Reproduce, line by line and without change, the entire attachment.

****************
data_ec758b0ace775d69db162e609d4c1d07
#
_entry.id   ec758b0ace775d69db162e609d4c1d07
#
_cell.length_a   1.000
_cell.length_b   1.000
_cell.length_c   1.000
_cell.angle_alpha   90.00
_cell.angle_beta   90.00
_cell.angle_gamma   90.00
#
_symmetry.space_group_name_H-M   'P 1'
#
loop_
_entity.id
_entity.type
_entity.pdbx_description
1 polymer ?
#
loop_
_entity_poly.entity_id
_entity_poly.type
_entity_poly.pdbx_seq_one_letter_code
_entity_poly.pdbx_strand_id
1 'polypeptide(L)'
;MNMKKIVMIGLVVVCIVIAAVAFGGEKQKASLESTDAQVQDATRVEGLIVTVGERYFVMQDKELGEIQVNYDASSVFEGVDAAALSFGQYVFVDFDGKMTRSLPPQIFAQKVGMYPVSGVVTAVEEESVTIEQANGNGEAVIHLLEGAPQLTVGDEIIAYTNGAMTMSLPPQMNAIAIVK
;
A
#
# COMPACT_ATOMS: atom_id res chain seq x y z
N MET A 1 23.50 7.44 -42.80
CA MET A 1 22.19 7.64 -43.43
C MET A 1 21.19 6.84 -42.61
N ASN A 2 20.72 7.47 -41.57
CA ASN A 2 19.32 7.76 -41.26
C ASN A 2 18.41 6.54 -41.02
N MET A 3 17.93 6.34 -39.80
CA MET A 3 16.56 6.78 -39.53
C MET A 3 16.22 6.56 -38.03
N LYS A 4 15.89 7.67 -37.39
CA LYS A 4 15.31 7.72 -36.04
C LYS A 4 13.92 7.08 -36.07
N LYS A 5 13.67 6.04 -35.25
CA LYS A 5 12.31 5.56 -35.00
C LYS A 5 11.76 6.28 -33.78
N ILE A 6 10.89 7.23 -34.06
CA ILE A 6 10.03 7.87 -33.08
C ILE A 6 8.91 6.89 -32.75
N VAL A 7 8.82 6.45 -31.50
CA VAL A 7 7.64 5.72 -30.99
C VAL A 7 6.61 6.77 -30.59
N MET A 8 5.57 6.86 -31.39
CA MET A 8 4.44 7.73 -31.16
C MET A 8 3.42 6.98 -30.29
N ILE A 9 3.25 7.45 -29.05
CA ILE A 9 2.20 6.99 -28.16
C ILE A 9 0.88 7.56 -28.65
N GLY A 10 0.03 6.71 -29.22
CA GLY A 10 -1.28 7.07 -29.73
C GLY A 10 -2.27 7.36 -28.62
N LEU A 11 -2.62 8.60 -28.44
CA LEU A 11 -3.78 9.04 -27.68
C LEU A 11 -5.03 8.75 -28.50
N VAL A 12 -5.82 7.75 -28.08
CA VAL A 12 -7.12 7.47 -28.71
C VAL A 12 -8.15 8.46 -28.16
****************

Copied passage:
data_ec758b0ace775d69db162e609d4c1d07
#
_entry.id   ec758b0ace775d69db162e609d4c1d07
#
_cell.length_a   1.000
_cell.length_b   1.000
_cell.length_c   1.000
_cell.angle_alpha   90.00
_cell.angle_beta   90.00
_cell.angle_gamma   90.00
#
_symmetry.space_group_name_H-M   'P 1'
#
loop_
_entity.id
_entity.type
_entity.pdbx_description
1 polymer ?
#
loop_
_entity_poly.entity_id
_entity_poly.type
_entity_poly.pdbx_seq_one_letter_code
_entity_poly.pdbx_strand_id
1 'polypeptide(L)'
;MNMKKIVMIGLVVVCIVIAAVAFGGEKQKASLESTDAQVQDATRVEGLIVTVGERYFVMQDKELGEIQVNYDASSVFEGVDAAALSFGQYVFVDFDGKMTRSLPPQIFAQKVGMYPVSGVVTAVEEESVTIEQANGNGEAVIHLLEGAPQLTVGDEIIAYTNGAMTMSLPPQMNAIAIVK
;
A
#
# COMPACT_ATOMS: atom_id res chain seq x y z
N MET A 1 23.50 7.44 -42.80
CA MET A 1 22.19 7.64 -43.43
C MET A 1 21.19 6.84 -42.61
N ASN A 2 20.72 7.47 -41.57
CA ASN A 2 19.32 7.76 -41.26
C ASN A 2 18.41 6.54 -41.02
N MET A 3 17.93 6.34 -39.80
CA MET A 3 16.56 6.78 -39.53
C MET A 3 16.22 6.56 -38.03
N LYS A 4 15.89 7.67 -37.39
CA LYS A 4 15.31 7.72 -36.04
C LYS A 4 13.92 7.08 -36.07
N LYS A 5 13.67 6.04 -35.25
CA LYS A 5 12.31 5.56 -35.00
C LYS A 5 11.76 6.28 -33.78
N ILE A 6 10.89 7.23 -34.06
CA ILE A 6 10.03 7.87 -33.08
C ILE A 6 8.91 6.89 -32.75
N VAL A 7 8.82 6.45 -31.50
CA VAL A 7 7.64 5.72 -30.99
C VAL A 7 6.61 6.77 -30.59
N MET A 8 5.57 6.86 -31.39
CA MET A 8 4.44 7.73 -31.16
C MET A 8 3.42 6.98 -30.29
N ILE A 9 3.25 7.45 -29.05
CA ILE A 9 2.20 6.99 -28.16
C ILE A 9 0.88 7.56 -28.65
N GLY A 10 0.03 6.71 -29.22
CA GLY A 10 -1.28 7.07 -29.73
C GLY A 10 -2.27 7.36 -28.62
N LEU A 11 -2.62 8.60 -28.44
CA LEU A 11 -3.78 9.04 -27.68
C LEU A 11 -5.03 8.75 -28.50
N VAL A 12 -5.82 7.75 -28.08
CA VAL A 12 -7.12 7.47 -28.71
C VAL A 12 -8.15 8.46 -28.16